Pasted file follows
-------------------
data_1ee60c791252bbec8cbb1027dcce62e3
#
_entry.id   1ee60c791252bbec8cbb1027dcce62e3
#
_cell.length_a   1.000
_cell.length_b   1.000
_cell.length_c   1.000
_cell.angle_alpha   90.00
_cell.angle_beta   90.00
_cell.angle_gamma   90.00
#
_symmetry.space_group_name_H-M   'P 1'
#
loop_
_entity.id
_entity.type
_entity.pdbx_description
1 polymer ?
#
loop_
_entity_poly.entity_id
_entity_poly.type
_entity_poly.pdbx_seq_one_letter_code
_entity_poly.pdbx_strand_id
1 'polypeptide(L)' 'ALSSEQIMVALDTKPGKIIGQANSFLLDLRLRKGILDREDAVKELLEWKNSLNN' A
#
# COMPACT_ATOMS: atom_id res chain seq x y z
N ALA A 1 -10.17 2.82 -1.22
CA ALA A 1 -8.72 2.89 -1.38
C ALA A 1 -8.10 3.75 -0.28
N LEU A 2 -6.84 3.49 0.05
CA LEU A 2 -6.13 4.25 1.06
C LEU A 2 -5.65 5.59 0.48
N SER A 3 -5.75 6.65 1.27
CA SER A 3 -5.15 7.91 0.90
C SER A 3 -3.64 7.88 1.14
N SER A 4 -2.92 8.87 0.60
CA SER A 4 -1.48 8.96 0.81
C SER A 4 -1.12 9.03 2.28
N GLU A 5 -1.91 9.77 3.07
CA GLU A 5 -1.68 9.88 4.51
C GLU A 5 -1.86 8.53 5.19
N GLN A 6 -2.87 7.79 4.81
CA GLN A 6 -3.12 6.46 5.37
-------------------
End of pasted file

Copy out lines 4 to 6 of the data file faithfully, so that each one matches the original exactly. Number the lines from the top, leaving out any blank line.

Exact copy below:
#
_cell.length_a   1.000
_cell.length_b   1.000